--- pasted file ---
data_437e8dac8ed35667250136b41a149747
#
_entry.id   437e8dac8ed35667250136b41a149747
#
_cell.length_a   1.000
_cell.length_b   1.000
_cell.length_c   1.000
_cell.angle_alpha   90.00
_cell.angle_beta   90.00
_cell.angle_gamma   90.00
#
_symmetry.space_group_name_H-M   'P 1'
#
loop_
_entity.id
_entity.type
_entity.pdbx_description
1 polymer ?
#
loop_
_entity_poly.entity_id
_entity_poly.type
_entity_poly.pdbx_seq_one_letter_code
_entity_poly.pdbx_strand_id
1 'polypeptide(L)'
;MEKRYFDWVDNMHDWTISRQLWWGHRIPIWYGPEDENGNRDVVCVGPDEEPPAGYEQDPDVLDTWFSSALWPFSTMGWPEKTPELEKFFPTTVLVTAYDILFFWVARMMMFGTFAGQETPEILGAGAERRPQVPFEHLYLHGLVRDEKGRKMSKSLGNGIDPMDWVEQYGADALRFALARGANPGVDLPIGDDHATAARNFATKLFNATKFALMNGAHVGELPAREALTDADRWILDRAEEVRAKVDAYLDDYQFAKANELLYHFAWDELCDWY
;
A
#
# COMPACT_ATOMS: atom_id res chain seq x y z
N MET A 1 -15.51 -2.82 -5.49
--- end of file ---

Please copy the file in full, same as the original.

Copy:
data_437e8dac8ed35667250136b41a149747
#
_entry.id   437e8dac8ed35667250136b41a149747
#
_cell.length_a   1.000
_cell.length_b   1.000
_cell.length_c   1.000
_cell.angle_alpha   90.00
_cell.angle_beta   90.00
_cell.angle_gamma   90.00
#
_symmetry.space_group_name_H-M   'P 1'
#
loop_
_entity.id
_entity.type
_entity.pdbx_description
1 polymer ?
#
loop_
_entity_poly.entity_id
_entity_poly.type
_entity_poly.pdbx_seq_one_letter_code
_entity_poly.pdbx_strand_id
1 'polypeptide(L)'
;MEKRYFDWVDNMHDWTISRQLWWGHRIPIWYGPEDENGNRDVVCVGPDEEPPAGYEQDPDVLDTWFSSALWPFSTMGWPEKTPELEKFFPTTVLVTAYDILFFWVARMMMFGTFAGQETPEILGAGAERRPQVPFEHLYLHGLVRDEKGRKMSKSLGNGIDPMDWVEQYGADALRFALARGANPGVDLPIGDDHATAARNFATKLFNATKFALMNGAHVGELPAREALTDADRWILDRAEEVRAKVDAYLDDYQFAKANELLYHFAWDELCDWY
;
A
#
# COMPACT_ATOMS: atom_id res chain seq x y z
N MET A 1 -15.51 -2.82 -5.49